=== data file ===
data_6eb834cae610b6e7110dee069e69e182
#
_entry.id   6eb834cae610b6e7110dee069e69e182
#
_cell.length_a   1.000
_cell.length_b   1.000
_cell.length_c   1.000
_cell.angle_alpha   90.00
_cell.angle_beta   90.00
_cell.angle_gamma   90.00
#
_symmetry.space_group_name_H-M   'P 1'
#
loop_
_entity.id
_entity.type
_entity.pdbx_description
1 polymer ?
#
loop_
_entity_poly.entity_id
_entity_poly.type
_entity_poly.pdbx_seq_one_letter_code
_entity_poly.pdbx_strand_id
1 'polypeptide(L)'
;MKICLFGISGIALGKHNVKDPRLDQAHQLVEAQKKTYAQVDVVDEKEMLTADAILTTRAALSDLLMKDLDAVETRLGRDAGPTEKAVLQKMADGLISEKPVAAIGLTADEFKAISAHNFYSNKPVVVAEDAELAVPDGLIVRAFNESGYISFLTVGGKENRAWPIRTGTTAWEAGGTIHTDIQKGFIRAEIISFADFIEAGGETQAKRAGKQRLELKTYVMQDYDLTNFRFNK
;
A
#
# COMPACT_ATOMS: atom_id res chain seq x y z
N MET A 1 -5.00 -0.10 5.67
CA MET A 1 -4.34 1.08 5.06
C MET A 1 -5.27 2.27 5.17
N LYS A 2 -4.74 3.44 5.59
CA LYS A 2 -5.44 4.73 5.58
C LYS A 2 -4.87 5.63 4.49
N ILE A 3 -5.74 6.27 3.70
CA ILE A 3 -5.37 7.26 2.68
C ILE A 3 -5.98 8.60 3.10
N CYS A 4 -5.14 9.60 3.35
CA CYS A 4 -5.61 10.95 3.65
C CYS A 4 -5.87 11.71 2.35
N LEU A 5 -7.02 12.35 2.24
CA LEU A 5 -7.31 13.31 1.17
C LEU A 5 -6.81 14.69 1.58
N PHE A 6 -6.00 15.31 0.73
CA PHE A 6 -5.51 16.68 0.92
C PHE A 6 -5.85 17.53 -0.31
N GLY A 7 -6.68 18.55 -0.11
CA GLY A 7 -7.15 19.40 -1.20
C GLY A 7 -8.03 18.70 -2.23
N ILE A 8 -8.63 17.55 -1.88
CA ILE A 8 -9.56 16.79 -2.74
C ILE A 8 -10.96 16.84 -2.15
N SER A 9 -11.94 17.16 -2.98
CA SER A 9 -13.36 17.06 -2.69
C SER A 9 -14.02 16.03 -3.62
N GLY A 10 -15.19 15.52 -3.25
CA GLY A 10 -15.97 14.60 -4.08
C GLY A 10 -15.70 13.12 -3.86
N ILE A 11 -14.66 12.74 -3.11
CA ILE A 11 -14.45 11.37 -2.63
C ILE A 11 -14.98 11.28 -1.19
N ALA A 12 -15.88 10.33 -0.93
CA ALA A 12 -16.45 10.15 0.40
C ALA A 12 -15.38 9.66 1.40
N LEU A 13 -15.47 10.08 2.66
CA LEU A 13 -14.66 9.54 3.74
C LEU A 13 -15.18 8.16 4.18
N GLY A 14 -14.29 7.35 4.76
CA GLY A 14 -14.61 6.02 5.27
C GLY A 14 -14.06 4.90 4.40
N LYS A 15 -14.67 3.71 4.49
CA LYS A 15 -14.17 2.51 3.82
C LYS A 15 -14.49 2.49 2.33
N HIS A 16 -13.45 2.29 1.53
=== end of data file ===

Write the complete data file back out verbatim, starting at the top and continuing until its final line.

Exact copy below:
data_6eb834cae610b6e7110dee069e69e182
#
_entry.id   6eb834cae610b6e7110dee069e69e182
#
_cell.length_a   1.000
_cell.length_b   1.000
_cell.length_c   1.000
_cell.angle_alpha   90.00
_cell.angle_beta   90.00
_cell.angle_gamma   90.00
#
_symmetry.space_group_name_H-M   'P 1'
#
loop_
_entity.id
_entity.type
_entity.pdbx_description
1 polymer ?
#
loop_
_entity_poly.entity_id
_entity_poly.type
_entity_poly.pdbx_seq_one_letter_code
_entity_poly.pdbx_strand_id
1 'polypeptide(L)'
;MKICLFGISGIALGKHNVKDPRLDQAHQLVEAQKKTYAQVDVVDEKEMLTADAILTTRAALSDLLMKDLDAVETRLGRDAGPTEKAVLQKMADGLISEKPVAAIGLTADEFKAISAHNFYSNKPVVVAEDAELAVPDGLIVRAFNESGYISFLTVGGKENRAWPIRTGTTAWEAGGTIHTDIQKGFIRAEIISFADFIEAGGETQAKRAGKQRLELKTYVMQDYDLTNFRFNK
;
A
#
# COMPACT_ATOMS: atom_id res chain seq x y z
N MET A 1 -5.00 -0.10 5.67
CA MET A 1 -4.34 1.08 5.06
C MET A 1 -5.27 2.27 5.17
N LYS A 2 -4.74 3.44 5.59
CA LYS A 2 -5.44 4.73 5.58
C LYS A 2 -4.87 5.63 4.49
N ILE A 3 -5.74 6.27 3.70
CA ILE A 3 -5.37 7.26 2.68
C ILE A 3 -5.98 8.60 3.10
N CYS A 4 -5.14 9.60 3.35
CA CYS A 4 -5.61 10.95 3.65
C CYS A 4 -5.87 11.71 2.35
N LEU A 5 -7.02 12.35 2.24
CA LEU A 5 -7.31 13.31 1.17
C LEU A 5 -6.81 14.69 1.58
N PHE A 6 -6.00 15.31 0.73
CA PHE A 6 -5.51 16.68 0.92
C PHE A 6 -5.85 17.53 -0.31
N GLY A 7 -6.68 18.55 -0.11
CA GLY A 7 -7.15 19.40 -1.20
C GLY A 7 -8.03 18.70 -2.23
N ILE A 8 -8.63 17.55 -1.88
CA ILE A 8 -9.56 16.79 -2.74
C ILE A 8 -10.96 16.84 -2.15
N SER A 9 -11.94 17.16 -2.98
CA SER A 9 -13.36 17.06 -2.69
C SER A 9 -14.02 16.03 -3.62
N GLY A 10 -15.19 15.52 -3.25
CA GLY A 10 -15.97 14.60 -4.08
C GLY A 10 -15.70 13.12 -3.86
N ILE A 11 -14.66 12.74 -3.11
CA ILE A 11 -14.45 11.37 -2.63
C ILE A 11 -14.98 11.28 -1.19
N ALA A 12 -15.88 10.33 -0.93
CA ALA A 12 -16.45 10.15 0.40
C ALA A 12 -15.38 9.66 1.40
N LEU A 13 -15.47 10.08 2.66
CA LEU A 13 -14.66 9.54 3.74
C LEU A 13 -15.18 8.16 4.18
N GLY A 14 -14.29 7.35 4.76
CA GLY A 14 -14.61 6.02 5.27
C GLY A 14 -14.06 4.90 4.40
N LYS A 15 -14.67 3.71 4.49
CA LYS A 15 -14.17 2.51 3.82
C LYS A 15 -14.49 2.49 2.33
N HIS A 16 -13.45 2.29 1.53